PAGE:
Wine Flasks in Bordeaux, Sail Spires in Cardiff

Hal Foster: Richard Rogers, 19 October 2006

Richard Rogers: Architecture of the Future 
by Kenneth Powell.
Birkhäuser, 520 pp., £29.90, December 2005, 3 7643 7049 1
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Richard Rogers: Complete Works, Vol. III 
by Kenneth Powell.
Phaidon, 319 pp., £59.95, July 2006, 0 7148 4429 2
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... behind him. A graduate of the Architectural Association, he attended Yale in 1961-62 with Norman Foster; the two were in partnership, together with their spouses, until 1967. Hard though it is to imagine today, Team 4 disbanded for lack of work, but not before they had completed a breakthrough structure for Reliance Controls in Swindon, which Kenneth Powell ...

After the White Cube

Hal Foster, 19 March 2015

... Tate Modern II​ , designed by Herzog and de Meuron, is now rising on the Thames. On the Hudson the new Whitney Museum, conceived by Renzo Piano, will open its doors in May. Guided by Diller Scofidio + Renfro, the Museum of Modern Art is planning another expansion (the last one was just ten years ago), and the Metropolitan Museum of Art will transform its modern wing by the end of the decade ...

Exhibitionists

Hal Foster: Curation, 4 June 2015

Ways of Curating 
by Hans Ulrich Obrist.
Penguin, 192 pp., £9.99, March 2015, 978 0 241 95096 8
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Curationism: How Curating Took Over the Art World – And Everything Else 
by David Balzer.
Pluto, 140 pp., £8.99, April 2015, 978 0 7453 3597 1
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... The Surrealists​ liked to proclaim that everyone who dreams is a poet, and Joseph Beuys that everyone who creates is an artist. So much for the utopian days of aesthetic egalitarianism; maybe the best we can say today is that everyone who compiles is a curator. We curate our favourite photographs, songs and restaurants, or use numerous websites and applications to do it for us ...

At the Whitney

Hal Foster: Jeff Koons, 31 July 2014

... Modern art​ was born into a market economy, and by the early 20th century it could no longer ignore its commodity status. While some artists sought to escape this condition through abstraction, say, others worked to underscore it with the readymade, an everyday product they simply nominated as an artwork. In its first incarnation, with Dada, this device was taken to be critical of the cultural-economic system in which it was enmeshed, but by the time of Pop such negativity had all but drained away ...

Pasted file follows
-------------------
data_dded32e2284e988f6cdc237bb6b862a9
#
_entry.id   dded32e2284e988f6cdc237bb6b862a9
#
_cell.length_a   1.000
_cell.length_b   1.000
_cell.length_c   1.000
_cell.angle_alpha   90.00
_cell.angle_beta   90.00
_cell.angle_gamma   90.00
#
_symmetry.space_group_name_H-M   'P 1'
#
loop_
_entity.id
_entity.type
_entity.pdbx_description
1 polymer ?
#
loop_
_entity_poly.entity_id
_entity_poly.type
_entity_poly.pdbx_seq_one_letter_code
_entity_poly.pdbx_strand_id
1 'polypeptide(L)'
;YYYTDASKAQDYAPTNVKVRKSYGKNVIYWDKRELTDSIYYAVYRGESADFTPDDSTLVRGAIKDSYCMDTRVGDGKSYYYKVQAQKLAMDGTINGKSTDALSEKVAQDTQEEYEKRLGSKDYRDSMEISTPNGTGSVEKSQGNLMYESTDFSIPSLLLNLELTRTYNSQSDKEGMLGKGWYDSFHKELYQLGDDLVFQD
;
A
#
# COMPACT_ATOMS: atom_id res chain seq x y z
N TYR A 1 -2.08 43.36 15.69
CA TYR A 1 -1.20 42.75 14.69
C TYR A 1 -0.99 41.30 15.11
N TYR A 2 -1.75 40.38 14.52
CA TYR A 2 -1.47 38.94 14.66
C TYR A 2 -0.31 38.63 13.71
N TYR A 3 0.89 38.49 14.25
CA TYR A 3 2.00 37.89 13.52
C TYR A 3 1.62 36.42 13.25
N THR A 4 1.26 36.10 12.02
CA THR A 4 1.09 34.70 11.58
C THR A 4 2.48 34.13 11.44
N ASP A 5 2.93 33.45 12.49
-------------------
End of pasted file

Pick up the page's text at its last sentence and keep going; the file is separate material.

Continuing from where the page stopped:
At Tate Modern

Hal Foster: Robert Rauschenberg, 1 December 2016

... He has created​ more than any artist after Picasso,’ Jasper Johns said of Robert Rauschenberg, his one-time partner, and the Rauschenberg retrospective now at Tate Modern (until 2 April) fully attests to the sheer abundance of his six-decade career (he died in 2008). There are impressive inventions here, such as his extravagant combinations of painting, collage and sculpture, as well as mixed experiments, such as his rambunctious forays into new media technologies, but there is a lot of recycling and wheel-spinning too ...

Arty Party

Hal Foster: From the ‘society of spectacle’ to the ‘society of extras’, 4 December 2003

Relational Aesthetics 
by Nicolas Bourriaud, translated by Matthew Copeland.
Les Presses du réel, 128 pp., €9, March 2002, 2 84066 060 1
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Postproduction 
by Nicolas Bourriaud, translated by Jeanine Herman.
Lukas and Sternberg, 88 pp., $19, October 2001, 0 9711193 0 9
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Interviews: Volume I 
by Hans Ulrich Obrist.
Charta, 967 pp., $60, June 2003, 9788881584314
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... In an art gallery over the last decade you might have happened on one of the following. A room empty except for a stack of identical sheets of paper – white, sky-blue, or printed with a simple image of an unmade bed or birds in flight – or a mound of identical sweets wrapped in brilliant coloured foil, the sweets, like the paper, free for the taking ...

I am the decider

Hal Foster: Agamben, Derrida and Santner, 17 March 2011

The Beast and the Sovereign. Vol. I 
by Jacques Derrida, translated by Geoffrey Bennington.
Chicago, 349 pp., £24, November 2009, 978 0 226 14428 3
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... Over the last decade or so critical theory has seen a marked turn to questions of ‘bare’ and ‘creaturely’ life. Why this interest in such threshold states? What’s at stake here? This kind of discourse, in which the ideas of Giorgio Agamben, Jacques Derrida and Eric Santner are central, has little to do with animal rights, and whatever bestiality is at issue is entirely our own ...